Why Go To Oklahoma City
Oklahoma City, the largest city in the state of Oklahoma, may prove surprising to some visitors who are only familiar with its western heritage. For instance, did you know the city is home to one of two museums in the U.S. dedicated to osteology (the study of the skeletal form)? Or that it hosts a museum all about the banjo? Or that it boasts one of the largest collections of Dale Chihuly glass in the world? Or that the shopping cart was invented here? That last one may not be as impressive, but it serves as a reminder of the city's appreciation for its (sometimes quirky) history.
For a look at the culture and Wild West ideals that shaped OKC, head to the National Cowboy & Western Heritage Museum. Care to snag your own pair of cowboy boots? Take a trip to Stockyards City, home to the Oklahoma National Stock Yards, the world's largest feeder and stocker cattle market, where live cattle auctions still take place every Monday. And for a moving tribute to the victims of the 1995 Oklahoma City bombing, pay a visit to the museum and memorial, which uses interactive exhibits to spotlight how future generations can harness hope and resilience in the aftermath of tragedy.
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Oklahoma City Travel Tips
What You Need to Know
- Plan a fall trip The best time to visit Oklahoma City is between September and November, when the weather is mild. Summertime highs can soar past 90 degrees, making it uncomfortable to tour some of the city's outdoor attractions. Meanwhile, winter temperatures can dip below freezing.
- Saddle up Did you know OKC is known as the Horse Show Capital of the World? It hosts more national and international equine championship events than any other city across the globe. If you're looking for affordable family fun, consider attending one its many horse shows. You can find a list of events on the Visit OKC website.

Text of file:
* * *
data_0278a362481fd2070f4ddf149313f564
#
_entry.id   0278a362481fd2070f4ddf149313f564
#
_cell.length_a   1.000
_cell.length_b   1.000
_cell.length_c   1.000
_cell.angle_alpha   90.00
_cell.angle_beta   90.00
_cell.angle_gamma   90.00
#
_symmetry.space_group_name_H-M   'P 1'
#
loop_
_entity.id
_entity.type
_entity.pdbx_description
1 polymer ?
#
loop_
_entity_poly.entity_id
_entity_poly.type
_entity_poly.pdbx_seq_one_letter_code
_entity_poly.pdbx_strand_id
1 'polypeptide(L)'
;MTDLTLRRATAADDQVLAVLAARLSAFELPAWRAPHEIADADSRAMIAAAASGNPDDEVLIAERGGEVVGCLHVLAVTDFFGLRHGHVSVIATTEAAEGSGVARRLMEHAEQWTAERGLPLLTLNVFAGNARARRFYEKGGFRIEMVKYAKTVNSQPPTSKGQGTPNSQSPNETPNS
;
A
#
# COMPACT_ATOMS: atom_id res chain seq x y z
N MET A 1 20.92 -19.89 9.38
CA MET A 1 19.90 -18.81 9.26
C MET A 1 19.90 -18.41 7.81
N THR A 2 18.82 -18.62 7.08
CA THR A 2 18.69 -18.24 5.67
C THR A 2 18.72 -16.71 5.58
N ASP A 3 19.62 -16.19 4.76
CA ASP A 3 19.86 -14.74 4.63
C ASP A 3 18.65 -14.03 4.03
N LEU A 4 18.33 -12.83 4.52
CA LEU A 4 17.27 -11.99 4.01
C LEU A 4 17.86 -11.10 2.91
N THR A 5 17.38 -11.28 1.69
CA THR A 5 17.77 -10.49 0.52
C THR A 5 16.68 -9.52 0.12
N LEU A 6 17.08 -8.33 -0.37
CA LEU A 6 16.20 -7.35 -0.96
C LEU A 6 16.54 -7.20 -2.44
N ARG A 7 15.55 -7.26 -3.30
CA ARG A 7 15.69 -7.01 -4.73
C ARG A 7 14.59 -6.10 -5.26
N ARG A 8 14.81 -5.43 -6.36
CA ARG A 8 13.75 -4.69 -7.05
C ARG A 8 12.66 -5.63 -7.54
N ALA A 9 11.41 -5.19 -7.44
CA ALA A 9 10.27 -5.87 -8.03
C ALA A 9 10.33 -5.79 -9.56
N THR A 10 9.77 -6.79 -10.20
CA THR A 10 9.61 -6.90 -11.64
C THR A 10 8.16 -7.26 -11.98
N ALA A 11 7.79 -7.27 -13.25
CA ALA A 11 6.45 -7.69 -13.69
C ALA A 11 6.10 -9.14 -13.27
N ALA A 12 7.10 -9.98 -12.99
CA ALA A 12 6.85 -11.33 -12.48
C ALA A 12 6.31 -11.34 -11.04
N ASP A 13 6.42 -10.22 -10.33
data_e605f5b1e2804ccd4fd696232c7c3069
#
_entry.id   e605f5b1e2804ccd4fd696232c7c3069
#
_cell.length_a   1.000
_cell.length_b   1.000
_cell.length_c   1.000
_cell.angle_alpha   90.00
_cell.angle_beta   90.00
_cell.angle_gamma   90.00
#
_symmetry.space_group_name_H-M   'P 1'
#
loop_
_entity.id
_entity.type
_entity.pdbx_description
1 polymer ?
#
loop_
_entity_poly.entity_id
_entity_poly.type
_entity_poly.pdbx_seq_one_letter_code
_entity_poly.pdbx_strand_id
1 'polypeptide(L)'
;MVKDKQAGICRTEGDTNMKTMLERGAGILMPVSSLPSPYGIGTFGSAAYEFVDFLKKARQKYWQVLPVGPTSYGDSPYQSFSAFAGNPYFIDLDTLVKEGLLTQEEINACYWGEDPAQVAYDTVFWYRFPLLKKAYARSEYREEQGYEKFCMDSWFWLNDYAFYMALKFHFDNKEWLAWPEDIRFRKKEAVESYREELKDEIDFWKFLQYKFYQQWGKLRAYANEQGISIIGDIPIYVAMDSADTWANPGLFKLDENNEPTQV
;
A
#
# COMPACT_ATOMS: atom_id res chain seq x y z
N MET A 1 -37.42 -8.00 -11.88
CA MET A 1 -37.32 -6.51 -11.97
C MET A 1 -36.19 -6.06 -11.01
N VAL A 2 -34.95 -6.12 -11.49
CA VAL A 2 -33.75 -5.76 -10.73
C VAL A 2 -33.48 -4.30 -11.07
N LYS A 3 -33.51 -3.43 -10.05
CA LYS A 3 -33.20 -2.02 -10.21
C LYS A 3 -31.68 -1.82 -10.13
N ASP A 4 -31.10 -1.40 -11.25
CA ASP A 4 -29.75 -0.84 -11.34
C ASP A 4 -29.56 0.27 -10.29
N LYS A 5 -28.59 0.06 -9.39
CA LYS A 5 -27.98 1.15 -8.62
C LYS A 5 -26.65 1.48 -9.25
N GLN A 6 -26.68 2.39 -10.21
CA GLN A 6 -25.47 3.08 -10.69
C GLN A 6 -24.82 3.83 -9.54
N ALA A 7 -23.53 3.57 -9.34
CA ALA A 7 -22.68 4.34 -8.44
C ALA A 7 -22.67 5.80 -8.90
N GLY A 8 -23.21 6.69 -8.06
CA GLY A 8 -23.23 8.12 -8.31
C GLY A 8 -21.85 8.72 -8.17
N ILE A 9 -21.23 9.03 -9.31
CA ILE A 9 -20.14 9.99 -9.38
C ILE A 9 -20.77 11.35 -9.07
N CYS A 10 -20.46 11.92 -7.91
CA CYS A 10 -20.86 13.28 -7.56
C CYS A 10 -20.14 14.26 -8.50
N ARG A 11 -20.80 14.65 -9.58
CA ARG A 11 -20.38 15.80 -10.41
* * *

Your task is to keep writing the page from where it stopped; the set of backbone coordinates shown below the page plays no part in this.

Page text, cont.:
- District-hop OKC is home to a variety of neighborhood districts that offer a peek into its past. Head to the Asian District for some of the city's best Vietnamese food, or the Paseo Arts District, home to more than 70 artists and a bevy of shops, bars and restaurants.
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- Rely on your own two feet Many of the city's top attractions, including the Oklahoma City Museum of Art and the Oklahoma City National Memorial and Museum, are located within the downtown area, making it unnecessary to rent a car.
- Score discounts and deals Visit OKC offers lodging and attractions deals and discounts on its website. Check to see if any align with your trip dates or plans.
- Visit in the winter Temperatures and lodging rates fall come winter thanks to chilly 40-degree temps. For a dose of warmth, head to the Crystal Bridge Conservatory at the Myriad Botanical Gardens, which houses a variety of tropical and desert plants, as well as a waterfall.
What to Eat
When deciding where to dine in Oklahoma City, you should use its diverse districts as your guide. It may come as a surprise, but OKC is home to a large Vietnamese population, which was the result of an influx of immigrants in the 1970s. You'll find a variety of Vietnamese restaurants in the Asian District, including local favorite Pho Ca Dao. If you venture a few blocks north of the Asian District, you'll find Sushi Neko, popular for its Japanese robata.
If you want to experience a bit of OKC history, head to Stockyards City for a meal at Cattlemen's Steakhouse, the oldest continuously operating restaurant in Oklahoma City. The historic eatery has hosted the likes of Reba McEntire, John Wayne, Ronald Reagan and George H. W. Bush. You'll encounter even more history in the Deep Deuce neighborhood, which once served as the epicenter for the city's African American population and its blossoming music scene. Slaughter's Hall, a bar and deli, celebrates the district's past with live jazz every week. For something a little more eclectic in Deep Deuce, head to Anchor Down, a gourmet corn dog eatery housed in a repurposed shipping container.
And if you're on the hunt for a trendy atmosphere with a revered menu, you can't go wrong with a meal at Paseo Grill in the Paseo Arts District or Broadway 10 Bar & Chophouse in Automobile Alley. After the sun sets, head to Bricktown for the bustling nightlife.
Midtown sits on the northern edge of downtown and just west of Automobile Alley.
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